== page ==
Direct Fire Roasting is a method of roasting coffee that uses fire from a gas burner. This is analogous to cooking meat on a grill. This method of roasting produces deeper roasts and produces coffee with a richer flavor.

7. Taste: Aroma tastes of Japanese Sumiyaki charcoal roasted coffee

Sumiyaki Charcoal Roasted coffee has a strong, charcoal scent as well as a salty flavor. The coffee beans are cooked thoroughly from the inside attributed to the influence of Infrared and Far Infrared Rays, and the resulting roasted beans have a rich and fluffy finish. Anyone who has ever cooked with charcoal will be familiar with the incredible scent and taste that can be acquired from charcoal grilling. People who adore coffee will never forget the ideal blend of smokey, sweet, and salty aromas. Not only that, but charcoal roasting protects the coffee from oxidation and offers a distinct flavor.

8. Device varieties: The Japanese use many devices and tools to make coffee

The Japanese use many devices and tools to make coffee grinders, especially the Hario brand for making the coffee is one of the best choices in Japan. They often use their coffee pour-over drippers (V60), paper filters, pouring kettles. Furthermore, Japanese folks have long utilized Nel drip coffee. A Nel drip pot may be used to not only make a good cup of coffee but also to give a touch of sophistication to your modern coffee brewing room, whether at home or in a café. Also, the wave drippers series, the drip pot, server and decanters, dutch coffee server, and coffee mills can contribute to the variety of coffee-making devices.

coffee devices

9. Creativity: Vietnamese people innovate many kinds of coffee drinks

Vietnamese people started enjoying coffee in the mid-19th century. Because of that, Vietnamese people are constantly inventing coffee drinks that combine with other ingredients to create a unique flavor for the Vietnamese people. There are 3 popular innovative drinks that are popular with all travelers and Vietnamese people:

  • "Ca Phe Sua Da", is a typical drink of Vietnam, especially in Saigon which is a combination of Coffee and Condensed milk and ice. "Ca Phe Sua Da" has been recognized worldwide as the Vietnamese way of brewing with the English name Vietnamese Iced Coffee.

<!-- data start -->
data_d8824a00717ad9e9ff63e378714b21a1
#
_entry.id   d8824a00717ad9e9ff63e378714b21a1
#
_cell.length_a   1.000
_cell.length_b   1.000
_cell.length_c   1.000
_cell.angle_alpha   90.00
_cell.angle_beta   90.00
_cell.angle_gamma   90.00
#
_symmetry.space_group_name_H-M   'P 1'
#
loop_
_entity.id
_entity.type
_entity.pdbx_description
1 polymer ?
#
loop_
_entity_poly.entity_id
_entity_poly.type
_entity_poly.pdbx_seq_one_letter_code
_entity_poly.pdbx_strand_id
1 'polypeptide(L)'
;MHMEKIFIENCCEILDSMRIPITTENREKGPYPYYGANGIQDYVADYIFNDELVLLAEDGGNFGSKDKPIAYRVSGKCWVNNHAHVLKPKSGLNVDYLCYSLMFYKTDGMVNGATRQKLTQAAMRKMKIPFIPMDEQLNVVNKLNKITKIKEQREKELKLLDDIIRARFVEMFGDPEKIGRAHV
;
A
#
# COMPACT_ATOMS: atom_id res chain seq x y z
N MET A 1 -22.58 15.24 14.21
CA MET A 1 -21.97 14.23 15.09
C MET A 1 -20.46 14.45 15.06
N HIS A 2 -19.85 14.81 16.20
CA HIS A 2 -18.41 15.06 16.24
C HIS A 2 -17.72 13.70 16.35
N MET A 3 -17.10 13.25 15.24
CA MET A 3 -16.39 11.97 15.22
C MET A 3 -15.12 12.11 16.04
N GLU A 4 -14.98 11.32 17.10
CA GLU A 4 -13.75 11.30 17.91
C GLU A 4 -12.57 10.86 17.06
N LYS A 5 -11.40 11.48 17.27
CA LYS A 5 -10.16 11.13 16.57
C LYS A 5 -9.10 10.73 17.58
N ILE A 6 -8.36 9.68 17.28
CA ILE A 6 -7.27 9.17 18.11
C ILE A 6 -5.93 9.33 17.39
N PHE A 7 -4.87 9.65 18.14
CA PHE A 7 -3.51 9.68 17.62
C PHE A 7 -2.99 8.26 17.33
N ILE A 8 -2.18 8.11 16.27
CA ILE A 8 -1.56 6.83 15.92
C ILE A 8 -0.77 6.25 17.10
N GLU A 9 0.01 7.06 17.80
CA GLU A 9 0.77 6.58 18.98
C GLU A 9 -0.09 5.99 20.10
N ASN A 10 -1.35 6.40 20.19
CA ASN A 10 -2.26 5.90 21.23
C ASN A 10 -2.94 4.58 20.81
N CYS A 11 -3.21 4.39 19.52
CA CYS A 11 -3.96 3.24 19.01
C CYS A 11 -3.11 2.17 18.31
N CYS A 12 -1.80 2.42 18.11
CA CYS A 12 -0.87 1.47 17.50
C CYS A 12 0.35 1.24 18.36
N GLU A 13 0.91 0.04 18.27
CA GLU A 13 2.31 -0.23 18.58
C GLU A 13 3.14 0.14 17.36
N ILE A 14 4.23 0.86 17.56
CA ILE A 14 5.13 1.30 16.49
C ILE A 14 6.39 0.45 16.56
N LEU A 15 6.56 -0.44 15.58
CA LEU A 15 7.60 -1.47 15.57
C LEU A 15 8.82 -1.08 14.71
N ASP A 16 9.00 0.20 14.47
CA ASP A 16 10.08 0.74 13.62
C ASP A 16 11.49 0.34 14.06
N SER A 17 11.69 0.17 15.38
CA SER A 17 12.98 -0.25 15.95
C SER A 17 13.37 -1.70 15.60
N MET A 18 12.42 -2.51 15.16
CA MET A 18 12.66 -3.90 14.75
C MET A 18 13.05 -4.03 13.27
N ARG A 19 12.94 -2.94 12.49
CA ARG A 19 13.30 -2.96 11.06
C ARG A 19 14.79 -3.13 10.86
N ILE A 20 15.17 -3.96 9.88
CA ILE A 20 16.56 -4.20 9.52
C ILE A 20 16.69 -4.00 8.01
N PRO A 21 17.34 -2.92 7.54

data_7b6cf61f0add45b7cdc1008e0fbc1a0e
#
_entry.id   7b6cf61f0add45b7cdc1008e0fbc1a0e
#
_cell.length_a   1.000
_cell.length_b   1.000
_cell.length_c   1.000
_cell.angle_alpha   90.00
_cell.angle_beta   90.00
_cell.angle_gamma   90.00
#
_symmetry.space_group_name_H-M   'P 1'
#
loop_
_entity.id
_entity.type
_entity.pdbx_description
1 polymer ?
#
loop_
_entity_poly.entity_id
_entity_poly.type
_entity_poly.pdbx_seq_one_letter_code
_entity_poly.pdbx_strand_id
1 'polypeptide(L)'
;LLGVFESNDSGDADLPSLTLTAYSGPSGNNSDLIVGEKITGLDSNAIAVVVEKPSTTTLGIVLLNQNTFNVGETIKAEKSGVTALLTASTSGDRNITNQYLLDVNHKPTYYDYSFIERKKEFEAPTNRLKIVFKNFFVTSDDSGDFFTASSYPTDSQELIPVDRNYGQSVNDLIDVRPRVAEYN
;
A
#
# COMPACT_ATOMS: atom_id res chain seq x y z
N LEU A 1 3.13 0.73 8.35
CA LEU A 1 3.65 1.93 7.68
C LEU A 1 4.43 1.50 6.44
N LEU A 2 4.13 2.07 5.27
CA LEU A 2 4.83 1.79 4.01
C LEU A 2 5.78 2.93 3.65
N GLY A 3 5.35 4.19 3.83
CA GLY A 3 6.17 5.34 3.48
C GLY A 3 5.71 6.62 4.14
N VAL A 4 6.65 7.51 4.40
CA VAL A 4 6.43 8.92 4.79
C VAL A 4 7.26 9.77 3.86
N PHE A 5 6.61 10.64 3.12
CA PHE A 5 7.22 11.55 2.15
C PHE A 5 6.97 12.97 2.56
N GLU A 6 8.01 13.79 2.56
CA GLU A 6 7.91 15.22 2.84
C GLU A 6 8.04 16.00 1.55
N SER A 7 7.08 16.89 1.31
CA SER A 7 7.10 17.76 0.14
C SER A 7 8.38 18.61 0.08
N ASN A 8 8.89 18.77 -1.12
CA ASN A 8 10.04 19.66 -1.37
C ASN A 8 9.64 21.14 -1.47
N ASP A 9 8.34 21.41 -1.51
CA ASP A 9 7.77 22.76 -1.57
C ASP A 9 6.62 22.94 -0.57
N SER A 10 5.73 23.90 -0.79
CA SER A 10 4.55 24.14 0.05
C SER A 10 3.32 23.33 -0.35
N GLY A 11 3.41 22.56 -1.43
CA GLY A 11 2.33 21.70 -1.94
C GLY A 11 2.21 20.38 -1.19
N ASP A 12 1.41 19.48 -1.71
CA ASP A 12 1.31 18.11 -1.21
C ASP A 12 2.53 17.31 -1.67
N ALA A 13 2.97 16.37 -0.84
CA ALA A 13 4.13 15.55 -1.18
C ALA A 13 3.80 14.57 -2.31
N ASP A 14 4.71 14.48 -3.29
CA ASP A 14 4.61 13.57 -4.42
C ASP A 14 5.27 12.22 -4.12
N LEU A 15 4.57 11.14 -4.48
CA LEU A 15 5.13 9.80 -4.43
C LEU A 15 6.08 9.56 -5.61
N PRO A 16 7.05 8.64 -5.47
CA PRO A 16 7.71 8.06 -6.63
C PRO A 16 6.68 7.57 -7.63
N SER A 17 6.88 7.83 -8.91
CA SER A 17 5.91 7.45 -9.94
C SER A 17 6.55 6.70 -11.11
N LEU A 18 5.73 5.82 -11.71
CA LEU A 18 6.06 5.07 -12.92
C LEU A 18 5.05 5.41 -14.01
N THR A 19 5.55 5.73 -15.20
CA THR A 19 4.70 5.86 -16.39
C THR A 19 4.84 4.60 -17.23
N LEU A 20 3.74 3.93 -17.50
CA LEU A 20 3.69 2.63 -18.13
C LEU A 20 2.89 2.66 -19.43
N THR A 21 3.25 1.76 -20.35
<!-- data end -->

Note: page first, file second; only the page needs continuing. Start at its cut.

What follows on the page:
• "Ca Phe Trung" is a popular beverage in Vietnam. Not only is it unique in terms of preparation, but it is also unique in terms of consumption. To enjoy both the egg and the coffee, you must tilt the cup. The perfect combination of coffee, eggs, sugar, and condensed milk provides the drinker with completely different taste sensations than other coffee cups around the world, bearing bold characteristics of the ancient capital Hanoi glasses. Egg yolks will be whisked by hand with milk and sugar, then boiled coffee will be poured. Nowadays, with advanced technology, beating eggs has become easier, eggs are beaten by a machine to help keep the smoothness longer, so egg coffee has a cold version and many other combinations with chocolate or matcha. A cup of hot egg coffee, the layer of sweet and fatty egg foam on top, and the bitter coffee underneath combine to provide users with a memorable taste experience.
  • "Bac Xiu" is made using the same components as Vietnamese Iced Coffee: coffee, condensed milk, and crushed ice. The key difference is in the proportions, with more milk and less coffee resulting in a rich, aromatic cup of silver with a touch of coffee.


10. Cost: a cup of Vietnamese coffee at a pavement café costs under $1

Roadside coffee shops in Vietnam will certainly always serve a signature beverage called Vietnamese Coffee. Coffee is extensively available because Vietnamese people (particularly males) enjoy drinking their coffee on the street. They can get up early to walk to the stores on the street and have a cup of coffee with friends before starting work or a new day. And at a price of 10,000 - 20,000 VND (about 0.5 - $0.8), everybody can enjoy a cup of coffee with a bitter and fragrant flavor. Furthermore, Vietnamese individuals frequently bring take-out to their office to consume, which helps to make the day more awake and energetic.

And the victor is...

It’s a draw. 5 out of 5. Vietnamese coffee succeeds in availability, reputation, feature, creativity, and cost. Sumiyaki Japanese coffee succeeds in consumption, dedication, tools, taste, device variety. Both Vietnamese coffee and Sumiyaki Japanese coffee have their own distinctive features and subtle taste. As a coffee drinker, you can try both types to enhance your experience as well as discover many good aspects of each of these coffees.

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About This Blog:

Japanese Coffee Blog is a collection of articles related to the Japanese Coffee and Charcoal Roasted Sumiyaki coffee which is unique roasting only found in Japan. Coffee culture in Japan has evolved isolated from around the world and has much uniqueness not found in the rest of the world.

Authored by popular Japanese Tea Blogger Kei Nishida, he hopes to reveal the wonderful world of Japanese coffee from a different angle to educate and entertain people who love Japan, Japanese Tea, and now Japanese Coffee.

Author: Kei Nishida

Kei Nishida

Kei Nishida is a writer, a Japanese Green Tea and Coffee enthusiast, and the founder and CEO of Japanese Green Tea Company and Japanese Coffee Company.

His popular Japanese Green Tea and Health Blog has been the go-to place for anything related to Japanese tea.

He is an author of multiple books, and you can find his work in multiple publications and magazines.